Almost 20,000 visitors are attracted to the MoA annually, the museum opened on October 7,1955, as the Treat Gallery by Norma Berger, the niece of Marsden Hartley. With the ushering of the Olin Arts Center on to the campus, the scope was increased to facilitate educational programming in sync to the scholarly pursuits of the college and with the Lewiston-Auburn community. In 2005, the museum reorganized into four galleries, the Bates Gallery, Collection Gallery, the Underground Synergy Seminar space, as of 2010 the director of the museum is Dan Mills. The Bates College Art Museum was founded in 1955 as the Treat Gallery in the newly constructed Pettigrew Building at Bates College, Norma Berger, the niece of Marsden Hartley, a notable Maine artist, donated a large collection at the founding of the museum. In 1986, the moved to the new Olin Art Center gallery. After the renovation and installation, the new and expanded museum space enabled the Museum to organize major scholarly exhibitions of contemporary, over the past decade, ehe collection has grown to collect more art pieces of all mediums and support educational curriculum across disciplines.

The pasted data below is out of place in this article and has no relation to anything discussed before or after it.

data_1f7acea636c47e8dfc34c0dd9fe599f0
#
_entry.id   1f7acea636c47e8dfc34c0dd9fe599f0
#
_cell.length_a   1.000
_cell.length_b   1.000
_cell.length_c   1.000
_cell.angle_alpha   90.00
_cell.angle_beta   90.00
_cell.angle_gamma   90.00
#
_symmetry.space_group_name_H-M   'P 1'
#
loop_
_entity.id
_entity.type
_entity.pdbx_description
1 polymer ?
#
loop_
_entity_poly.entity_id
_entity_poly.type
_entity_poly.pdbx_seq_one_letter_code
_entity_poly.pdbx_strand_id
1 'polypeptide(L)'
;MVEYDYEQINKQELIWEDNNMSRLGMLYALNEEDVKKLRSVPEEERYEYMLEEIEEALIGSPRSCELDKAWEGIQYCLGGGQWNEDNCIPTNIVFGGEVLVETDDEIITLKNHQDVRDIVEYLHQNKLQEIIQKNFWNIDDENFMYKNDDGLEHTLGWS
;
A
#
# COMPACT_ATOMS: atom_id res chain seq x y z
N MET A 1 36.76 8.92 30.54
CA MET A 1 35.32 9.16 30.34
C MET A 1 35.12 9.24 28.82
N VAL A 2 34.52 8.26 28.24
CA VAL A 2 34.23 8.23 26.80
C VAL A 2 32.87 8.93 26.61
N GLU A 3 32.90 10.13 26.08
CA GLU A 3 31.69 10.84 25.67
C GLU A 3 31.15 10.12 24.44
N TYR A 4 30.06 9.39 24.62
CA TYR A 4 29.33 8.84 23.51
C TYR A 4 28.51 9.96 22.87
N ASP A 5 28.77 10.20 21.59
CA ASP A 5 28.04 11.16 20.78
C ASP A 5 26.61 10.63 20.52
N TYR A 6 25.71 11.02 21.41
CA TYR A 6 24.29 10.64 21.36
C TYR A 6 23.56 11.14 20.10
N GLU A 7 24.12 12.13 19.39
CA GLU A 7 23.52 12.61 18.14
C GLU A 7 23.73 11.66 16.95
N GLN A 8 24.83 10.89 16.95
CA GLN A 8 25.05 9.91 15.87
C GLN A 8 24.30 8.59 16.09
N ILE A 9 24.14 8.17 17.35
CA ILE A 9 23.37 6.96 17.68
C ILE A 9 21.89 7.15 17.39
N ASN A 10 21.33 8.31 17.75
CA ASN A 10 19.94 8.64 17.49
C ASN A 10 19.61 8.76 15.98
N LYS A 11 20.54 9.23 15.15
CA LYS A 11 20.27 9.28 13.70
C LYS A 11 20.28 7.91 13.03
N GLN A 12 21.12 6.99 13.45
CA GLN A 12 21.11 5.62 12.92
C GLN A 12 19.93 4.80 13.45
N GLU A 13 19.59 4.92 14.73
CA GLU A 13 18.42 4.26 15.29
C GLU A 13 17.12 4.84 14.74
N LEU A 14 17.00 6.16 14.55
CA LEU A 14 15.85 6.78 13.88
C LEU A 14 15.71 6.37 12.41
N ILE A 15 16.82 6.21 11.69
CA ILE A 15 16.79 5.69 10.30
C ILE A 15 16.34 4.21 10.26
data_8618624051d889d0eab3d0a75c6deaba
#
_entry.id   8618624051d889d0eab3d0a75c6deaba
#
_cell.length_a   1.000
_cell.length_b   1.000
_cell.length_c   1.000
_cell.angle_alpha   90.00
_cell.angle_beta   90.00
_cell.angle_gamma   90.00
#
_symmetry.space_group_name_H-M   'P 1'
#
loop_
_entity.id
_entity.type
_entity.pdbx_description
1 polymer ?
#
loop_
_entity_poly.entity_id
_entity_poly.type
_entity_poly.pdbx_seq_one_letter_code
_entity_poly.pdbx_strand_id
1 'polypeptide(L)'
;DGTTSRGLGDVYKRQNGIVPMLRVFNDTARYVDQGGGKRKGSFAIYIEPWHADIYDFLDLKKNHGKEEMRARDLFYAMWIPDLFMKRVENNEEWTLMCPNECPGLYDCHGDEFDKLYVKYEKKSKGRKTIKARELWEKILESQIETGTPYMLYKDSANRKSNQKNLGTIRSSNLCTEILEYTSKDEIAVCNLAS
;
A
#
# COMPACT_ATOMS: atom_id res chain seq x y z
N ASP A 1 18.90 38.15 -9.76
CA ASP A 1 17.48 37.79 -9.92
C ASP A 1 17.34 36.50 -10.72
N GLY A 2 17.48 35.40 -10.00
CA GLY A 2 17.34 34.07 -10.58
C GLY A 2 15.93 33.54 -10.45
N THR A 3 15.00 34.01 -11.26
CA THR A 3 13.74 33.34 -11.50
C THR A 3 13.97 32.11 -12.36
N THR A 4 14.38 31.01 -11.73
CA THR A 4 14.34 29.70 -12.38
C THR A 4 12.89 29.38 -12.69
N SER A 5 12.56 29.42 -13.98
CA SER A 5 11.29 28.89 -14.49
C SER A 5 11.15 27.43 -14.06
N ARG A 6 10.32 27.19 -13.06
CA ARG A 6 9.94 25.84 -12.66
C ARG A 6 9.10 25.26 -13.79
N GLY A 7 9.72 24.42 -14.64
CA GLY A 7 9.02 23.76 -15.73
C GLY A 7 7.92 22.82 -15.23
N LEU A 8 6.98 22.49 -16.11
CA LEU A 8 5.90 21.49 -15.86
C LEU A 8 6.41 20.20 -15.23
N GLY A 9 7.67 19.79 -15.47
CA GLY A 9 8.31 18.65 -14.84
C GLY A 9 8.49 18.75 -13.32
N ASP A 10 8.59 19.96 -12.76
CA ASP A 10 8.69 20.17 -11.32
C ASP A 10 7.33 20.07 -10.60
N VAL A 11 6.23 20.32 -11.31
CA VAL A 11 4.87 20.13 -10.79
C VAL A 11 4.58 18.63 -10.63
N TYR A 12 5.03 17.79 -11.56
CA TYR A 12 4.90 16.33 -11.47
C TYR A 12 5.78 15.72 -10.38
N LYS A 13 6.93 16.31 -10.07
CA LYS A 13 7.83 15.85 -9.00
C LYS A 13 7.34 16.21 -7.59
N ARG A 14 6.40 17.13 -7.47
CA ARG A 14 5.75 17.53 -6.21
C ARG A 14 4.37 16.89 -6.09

In 2005, the museum reorganized into four galleries, the Bates Gallery, Collection Gallery, the Underground Synergy Seminar space, as of 2010 the director of the museum is Dan Mills. As of 2016, it holds over 5,000 objects including select and growing holdings of contemporary Chinese art, pre-Columbian art, Japanese woodblock prints, in addition to the original Marsden Hartley Memorial Collection, the museum contains works by many other notable artists. The museum has focused on collecting works of Maine artists, in the 1930s, the college secured a private holding from the Museum of Modern Art of Vincent van Goghs Starry Night. In 2016, the Museum has the following exhibitions, The View Out His Window by Jeffery Becton, The Art of Occupy, The Occuprint Portfolio, the Bates College Museum of Art offers curricular involvement with both the college and surrounding communities. The college uses the museum through their exhibitions and collections to teach writing skills and visual literacy, the museum serves as a tool for educators and students